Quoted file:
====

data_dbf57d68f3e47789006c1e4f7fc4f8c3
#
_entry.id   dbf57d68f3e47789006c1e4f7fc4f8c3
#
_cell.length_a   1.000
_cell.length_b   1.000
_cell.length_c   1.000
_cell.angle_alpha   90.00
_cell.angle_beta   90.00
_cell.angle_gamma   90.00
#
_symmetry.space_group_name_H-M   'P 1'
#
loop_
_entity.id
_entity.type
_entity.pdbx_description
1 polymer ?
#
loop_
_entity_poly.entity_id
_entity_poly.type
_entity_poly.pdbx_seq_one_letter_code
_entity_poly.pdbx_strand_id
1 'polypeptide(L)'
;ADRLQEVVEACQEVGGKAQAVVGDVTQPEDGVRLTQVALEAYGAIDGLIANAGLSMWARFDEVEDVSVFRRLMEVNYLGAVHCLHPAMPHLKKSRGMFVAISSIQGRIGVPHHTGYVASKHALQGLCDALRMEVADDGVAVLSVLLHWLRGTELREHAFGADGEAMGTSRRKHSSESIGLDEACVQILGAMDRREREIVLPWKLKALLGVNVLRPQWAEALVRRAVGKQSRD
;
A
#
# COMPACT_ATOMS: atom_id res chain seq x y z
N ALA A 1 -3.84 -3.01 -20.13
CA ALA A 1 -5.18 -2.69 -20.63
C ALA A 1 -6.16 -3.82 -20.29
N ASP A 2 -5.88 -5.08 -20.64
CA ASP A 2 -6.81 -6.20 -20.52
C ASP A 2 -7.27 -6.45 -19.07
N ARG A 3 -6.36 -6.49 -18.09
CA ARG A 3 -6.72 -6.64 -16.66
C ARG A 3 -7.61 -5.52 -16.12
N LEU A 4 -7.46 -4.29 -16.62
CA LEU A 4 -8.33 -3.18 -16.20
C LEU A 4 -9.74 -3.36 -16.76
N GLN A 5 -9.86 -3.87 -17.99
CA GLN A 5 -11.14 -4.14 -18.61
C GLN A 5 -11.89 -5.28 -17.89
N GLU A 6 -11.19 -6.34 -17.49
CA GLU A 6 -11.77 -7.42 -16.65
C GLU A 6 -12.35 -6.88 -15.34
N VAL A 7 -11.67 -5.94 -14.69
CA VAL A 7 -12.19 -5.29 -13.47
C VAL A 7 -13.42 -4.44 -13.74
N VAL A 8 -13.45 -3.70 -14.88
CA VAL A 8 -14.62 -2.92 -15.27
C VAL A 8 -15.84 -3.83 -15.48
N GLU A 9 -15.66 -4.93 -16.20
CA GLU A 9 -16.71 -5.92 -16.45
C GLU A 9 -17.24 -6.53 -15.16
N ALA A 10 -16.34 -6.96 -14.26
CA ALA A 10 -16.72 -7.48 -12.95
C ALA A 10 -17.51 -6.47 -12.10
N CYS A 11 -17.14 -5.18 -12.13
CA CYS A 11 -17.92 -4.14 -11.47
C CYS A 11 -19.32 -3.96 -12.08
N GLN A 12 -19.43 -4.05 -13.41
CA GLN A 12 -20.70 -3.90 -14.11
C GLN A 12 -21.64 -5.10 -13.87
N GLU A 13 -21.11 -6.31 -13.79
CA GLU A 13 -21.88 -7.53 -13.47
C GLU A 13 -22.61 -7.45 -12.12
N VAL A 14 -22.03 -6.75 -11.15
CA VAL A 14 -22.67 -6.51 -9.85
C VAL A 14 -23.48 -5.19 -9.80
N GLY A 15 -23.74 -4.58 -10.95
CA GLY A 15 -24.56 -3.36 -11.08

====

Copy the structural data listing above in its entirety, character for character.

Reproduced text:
data_dbf57d68f3e47789006c1e4f7fc4f8c3
#
_entry.id   dbf57d68f3e47789006c1e4f7fc4f8c3
#
_cell.length_a   1.000
_cell.length_b   1.000
_cell.length_c   1.000
_cell.angle_alpha   90.00
_cell.angle_beta   90.00
_cell.angle_gamma   90.00
#
_symmetry.space_group_name_H-M   'P 1'
#
loop_
_entity.id
_entity.type
_entity.pdbx_description
1 polymer ?
#
loop_
_entity_poly.entity_id
_entity_poly.type
_entity_poly.pdbx_seq_one_letter_code
_entity_poly.pdbx_strand_id
1 'polypeptide(L)'
;ADRLQEVVEACQEVGGKAQAVVGDVTQPEDGVRLTQVALEAYGAIDGLIANAGLSMWARFDEVEDVSVFRRLMEVNYLGAVHCLHPAMPHLKKSRGMFVAISSIQGRIGVPHHTGYVASKHALQGLCDALRMEVADDGVAVLSVLLHWLRGTELREHAFGADGEAMGTSRRKHSSESIGLDEACVQILGAMDRREREIVLPWKLKALLGVNVLRPQWAEALVRRAVGKQSRD
;
A
#
# COMPACT_ATOMS: atom_id res chain seq x y z
N ALA A 1 -3.84 -3.01 -20.13
CA ALA A 1 -5.18 -2.69 -20.63
C ALA A 1 -6.16 -3.82 -20.29
N ASP A 2 -5.88 -5.08 -20.64
CA ASP A 2 -6.81 -6.20 -20.52
C ASP A 2 -7.27 -6.45 -19.07
N ARG A 3 -6.36 -6.49 -18.09
CA ARG A 3 -6.72 -6.64 -16.66
C ARG A 3 -7.61 -5.52 -16.12
N LEU A 4 -7.46 -4.29 -16.62
CA LEU A 4 -8.33 -3.18 -16.20
C LEU A 4 -9.74 -3.36 -16.76
N GLN A 5 -9.86 -3.87 -17.99
CA GLN A 5 -11.14 -4.14 -18.61
C GLN A 5 -11.89 -5.28 -17.89
N GLU A 6 -11.19 -6.34 -17.49
CA GLU A 6 -11.77 -7.42 -16.65
C GLU A 6 -12.35 -6.88 -15.34
N VAL A 7 -11.67 -5.94 -14.69
CA VAL A 7 -12.19 -5.29 -13.47
C VAL A 7 -13.42 -4.44 -13.74
N VAL A 8 -13.45 -3.70 -14.88
CA VAL A 8 -14.62 -2.92 -15.27
C VAL A 8 -15.84 -3.83 -15.48
N GLU A 9 -15.66 -4.93 -16.20
CA GLU A 9 -16.71 -5.92 -16.45
C GLU A 9 -17.24 -6.53 -15.16
N ALA A 10 -16.34 -6.96 -14.26
CA ALA A 10 -16.72 -7.48 -12.95
C ALA A 10 -17.51 -6.47 -12.10
N CYS A 11 -17.14 -5.18 -12.13
CA CYS A 11 -17.92 -4.14 -11.47
C CYS A 11 -19.32 -3.96 -12.08
N GLN A 12 -19.43 -4.05 -13.41
CA GLN A 12 -20.70 -3.90 -14.11
C GLN A 12 -21.64 -5.10 -13.87
N GLU A 13 -21.11 -6.31 -13.79
CA GLU A 13 -21.88 -7.53 -13.47
C GLU A 13 -22.61 -7.45 -12.12
N VAL A 14 -22.03 -6.75 -11.15
CA VAL A 14 -22.67 -6.51 -9.85
C VAL A 14 -23.48 -5.19 -9.80
N GLY A 15 -23.74 -4.58 -10.95
CA GLY A 15 -24.56 -3.36 -11.08